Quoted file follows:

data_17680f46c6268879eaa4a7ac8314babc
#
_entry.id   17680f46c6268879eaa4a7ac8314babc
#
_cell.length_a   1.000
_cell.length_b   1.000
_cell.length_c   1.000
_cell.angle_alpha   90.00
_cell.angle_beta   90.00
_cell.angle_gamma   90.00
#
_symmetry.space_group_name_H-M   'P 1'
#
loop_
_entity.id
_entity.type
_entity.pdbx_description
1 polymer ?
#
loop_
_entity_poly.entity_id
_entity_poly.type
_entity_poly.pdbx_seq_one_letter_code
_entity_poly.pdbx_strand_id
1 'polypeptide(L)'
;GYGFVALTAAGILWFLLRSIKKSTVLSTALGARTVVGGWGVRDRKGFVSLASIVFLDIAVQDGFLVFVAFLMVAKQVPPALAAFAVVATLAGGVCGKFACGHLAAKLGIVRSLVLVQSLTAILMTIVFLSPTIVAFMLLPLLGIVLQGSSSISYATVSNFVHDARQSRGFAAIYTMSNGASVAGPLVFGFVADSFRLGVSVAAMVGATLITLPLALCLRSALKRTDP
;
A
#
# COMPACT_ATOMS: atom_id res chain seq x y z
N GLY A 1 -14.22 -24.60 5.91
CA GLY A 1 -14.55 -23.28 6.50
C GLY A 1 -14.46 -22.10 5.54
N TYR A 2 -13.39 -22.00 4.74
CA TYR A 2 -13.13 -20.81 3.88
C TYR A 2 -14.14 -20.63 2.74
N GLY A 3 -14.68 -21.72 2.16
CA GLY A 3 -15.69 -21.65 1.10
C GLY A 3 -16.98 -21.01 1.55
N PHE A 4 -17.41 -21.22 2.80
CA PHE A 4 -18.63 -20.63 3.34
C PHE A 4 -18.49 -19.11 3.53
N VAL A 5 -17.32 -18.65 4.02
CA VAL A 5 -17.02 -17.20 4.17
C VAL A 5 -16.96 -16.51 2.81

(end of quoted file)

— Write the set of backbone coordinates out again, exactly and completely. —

data_17680f46c6268879eaa4a7ac8314babc
#
_entry.id   17680f46c6268879eaa4a7ac8314babc
#
_cell.length_a   1.000
_cell.length_b   1.000
_cell.length_c   1.000
_cell.angle_alpha   90.00
_cell.angle_beta   90.00
_cell.angle_gamma   90.00
#
_symmetry.space_group_name_H-M   'P 1'
#
loop_
_entity.id
_entity.type
_entity.pdbx_description
1 polymer ?
#
loop_
_entity_poly.entity_id
_entity_poly.type
_entity_poly.pdbx_seq_one_letter_code
_entity_poly.pdbx_strand_id
1 'polypeptide(L)'
;GYGFVALTAAGILWFLLRSIKKSTVLSTALGARTVVGGWGVRDRKGFVSLASIVFLDIAVQDGFLVFVAFLMVAKQVPPALAAFAVVATLAGGVCGKFACGHLAAKLGIVRSLVLVQSLTAILMTIVFLSPTIVAFMLLPLLGIVLQGSSSISYATVSNFVHDARQSRGFAAIYTMSNGASVAGPLVFGFVADSFRLGVSVAAMVGATLITLPLALCLRSALKRTDP
;
A
#
# COMPACT_ATOMS: atom_id res chain seq x y z
N GLY A 1 -14.22 -24.60 5.91
CA GLY A 1 -14.55 -23.28 6.50
C GLY A 1 -14.46 -22.10 5.54
N TYR A 2 -13.39 -22.00 4.74
CA TYR A 2 -13.13 -20.81 3.88
C TYR A 2 -14.14 -20.63 2.74
N GLY A 3 -14.68 -21.72 2.16
CA GLY A 3 -15.69 -21.65 1.10
C GLY A 3 -16.98 -21.01 1.55
N PHE A 4 -17.41 -21.22 2.80
CA PHE A 4 -18.63 -20.63 3.34
C PHE A 4 -18.49 -19.11 3.53
N VAL A 5 -17.32 -18.65 4.02
CA VAL A 5 -17.02 -17.20 4.17
C VAL A 5 -16.96 -16.51 2.81